My husband needs a liver transplant within the next two years, because he has Hepatitis C. We make about $70,000 a year, but we have $25,000 in debt. Heâ€™s still able to work right now, and we have health insurance, but how can we prepare for the operation and medical bills?
God bless you guys. Itâ€™s going to be tough, because youâ€™re going to face a lengthy loss of income, and sky-high medical bills even if everything goes well. Iâ€™m really sorry you have to go through this. Life can be hard enough without major health issues knocking you for a loop.
The good news is that thereâ€™s something you can do about all this, and it all starts with saving. First, set aside an emergency fund of three to six months of expenses as quickly as you can. In your case, Iâ€™d recommend leaning toward the six month side. Second, you guys need to have no life for the next year or two, and get very serious about paying off as much debt as possible after you get your emergency fund in place. Iâ€™m talking about following a very strict budget, and living on rice and beans. Bottom line? The less debt you have, the better off youâ€™ll be.
Wouldnâ€™t you love to be debt-free and have six months of expenses in the bank before they perform this operation? You can do it, if it becomes important enough to make it priority one!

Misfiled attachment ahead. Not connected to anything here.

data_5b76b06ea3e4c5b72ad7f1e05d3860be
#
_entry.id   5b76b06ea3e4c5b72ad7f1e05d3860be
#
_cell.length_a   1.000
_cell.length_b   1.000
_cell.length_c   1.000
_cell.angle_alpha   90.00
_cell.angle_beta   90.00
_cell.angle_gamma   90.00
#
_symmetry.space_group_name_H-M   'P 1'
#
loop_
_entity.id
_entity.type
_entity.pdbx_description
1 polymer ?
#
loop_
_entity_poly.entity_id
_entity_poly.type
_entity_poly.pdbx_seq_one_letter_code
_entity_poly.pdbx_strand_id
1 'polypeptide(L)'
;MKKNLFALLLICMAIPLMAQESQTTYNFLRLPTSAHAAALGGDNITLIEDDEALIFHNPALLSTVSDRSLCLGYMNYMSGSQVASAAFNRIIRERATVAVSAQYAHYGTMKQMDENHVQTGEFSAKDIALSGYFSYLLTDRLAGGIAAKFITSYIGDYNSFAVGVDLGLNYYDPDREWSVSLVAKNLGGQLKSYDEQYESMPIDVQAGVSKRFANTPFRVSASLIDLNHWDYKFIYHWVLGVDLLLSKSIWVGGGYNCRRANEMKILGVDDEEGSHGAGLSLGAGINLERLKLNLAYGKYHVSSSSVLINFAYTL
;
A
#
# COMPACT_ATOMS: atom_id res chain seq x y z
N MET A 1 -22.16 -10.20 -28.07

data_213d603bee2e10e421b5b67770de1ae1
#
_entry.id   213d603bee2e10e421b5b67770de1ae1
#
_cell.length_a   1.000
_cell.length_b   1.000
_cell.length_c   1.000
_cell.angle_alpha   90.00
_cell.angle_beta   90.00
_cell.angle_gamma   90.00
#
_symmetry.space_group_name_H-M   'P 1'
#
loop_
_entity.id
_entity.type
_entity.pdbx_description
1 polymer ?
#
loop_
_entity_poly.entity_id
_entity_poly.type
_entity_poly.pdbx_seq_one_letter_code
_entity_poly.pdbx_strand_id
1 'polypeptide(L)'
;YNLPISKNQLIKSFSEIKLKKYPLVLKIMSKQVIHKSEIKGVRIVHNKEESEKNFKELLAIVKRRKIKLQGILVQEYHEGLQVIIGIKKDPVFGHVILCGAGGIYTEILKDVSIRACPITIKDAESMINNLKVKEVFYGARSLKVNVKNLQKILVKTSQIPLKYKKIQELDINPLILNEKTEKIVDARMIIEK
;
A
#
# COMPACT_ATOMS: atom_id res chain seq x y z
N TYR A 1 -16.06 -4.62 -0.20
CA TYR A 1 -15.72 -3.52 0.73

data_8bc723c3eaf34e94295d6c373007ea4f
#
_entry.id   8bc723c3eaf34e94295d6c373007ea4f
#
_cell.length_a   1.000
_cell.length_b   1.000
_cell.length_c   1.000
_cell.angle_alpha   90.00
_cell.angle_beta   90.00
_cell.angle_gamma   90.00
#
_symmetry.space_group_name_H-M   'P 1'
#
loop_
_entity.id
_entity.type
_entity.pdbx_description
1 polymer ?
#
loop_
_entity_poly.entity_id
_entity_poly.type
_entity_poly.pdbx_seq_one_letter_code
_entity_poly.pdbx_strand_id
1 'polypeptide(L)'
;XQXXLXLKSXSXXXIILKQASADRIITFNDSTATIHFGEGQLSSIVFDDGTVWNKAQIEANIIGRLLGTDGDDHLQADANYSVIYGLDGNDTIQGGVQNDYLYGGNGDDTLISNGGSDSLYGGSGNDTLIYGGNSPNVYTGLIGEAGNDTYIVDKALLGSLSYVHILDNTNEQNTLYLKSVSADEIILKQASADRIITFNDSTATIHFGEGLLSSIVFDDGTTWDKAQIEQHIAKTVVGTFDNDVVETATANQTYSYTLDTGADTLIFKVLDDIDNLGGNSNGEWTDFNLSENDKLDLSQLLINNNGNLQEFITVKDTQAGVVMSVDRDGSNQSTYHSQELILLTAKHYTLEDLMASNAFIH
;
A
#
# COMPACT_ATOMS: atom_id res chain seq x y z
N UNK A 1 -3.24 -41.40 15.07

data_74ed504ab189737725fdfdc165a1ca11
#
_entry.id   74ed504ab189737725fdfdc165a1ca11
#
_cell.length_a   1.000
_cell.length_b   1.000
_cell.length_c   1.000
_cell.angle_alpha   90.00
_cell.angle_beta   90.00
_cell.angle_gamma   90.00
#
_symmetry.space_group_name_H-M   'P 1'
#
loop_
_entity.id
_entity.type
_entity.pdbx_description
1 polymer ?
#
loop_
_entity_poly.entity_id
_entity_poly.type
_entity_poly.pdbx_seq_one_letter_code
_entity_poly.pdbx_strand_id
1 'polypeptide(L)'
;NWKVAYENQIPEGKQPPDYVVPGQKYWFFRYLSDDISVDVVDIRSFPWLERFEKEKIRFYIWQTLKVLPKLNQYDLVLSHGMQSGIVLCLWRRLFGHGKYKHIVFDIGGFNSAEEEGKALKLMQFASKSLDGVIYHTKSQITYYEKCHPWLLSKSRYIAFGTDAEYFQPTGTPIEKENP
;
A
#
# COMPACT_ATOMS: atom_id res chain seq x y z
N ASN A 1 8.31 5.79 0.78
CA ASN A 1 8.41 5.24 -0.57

I attend a small church with about 100 members. There is a $97,000 mortgage at 8.75 percent on the building, and the note was signed only by the pastor. In the event of default, are the members of the congregation liable?
Unless you signed the note, you are not liable. If the pastor signed the note personally, or on behalf of the congregation, it would actually depend on the wording in the note as to who is liable in case of default.
But this whole situation is kind of silly, and Iâ€™ll tell you why. If everyone in the congregation gave an extra $83 a month in their tithe â€“ thatâ€™s only about $20 more every Sunday â€“ you could have this mortgage knocked out in a year! Thereâ€™s absolutely no reason for your church to be in debt 12 months from now.
This is a prime example of what happens when a church adopts the same mentality as the rest of the world. The Bible itself warns us that the borrower is slave to the lender!
Iâ€™ve always been intrigued by the restaurant business and wanted to open one of my own. Recently, the opportunity presented itself to open a McDonaldâ€™s franchise. I really want to do this, but it would take years for me to save up the money. Is it okay to borrow money to start a business?
It will take longer to save up the money and open the business debt-free, but thatâ€™s exactly what you should do. Most small businesses fail within the first five years. One of the main reasons for these failures is the struggle to repay debt.
If youâ€™re into restaurants, try starting small with a catering business out of your home. This will give you a taste of managing your own food service business, and let you know if you really like that kind of work.
It will also give you the opportunity to make and save some money. That way, when your restaurant dream becomes a reality you can honestly say that you own the business instead of it owning you!
* For more financial help please visit daveramsey.com.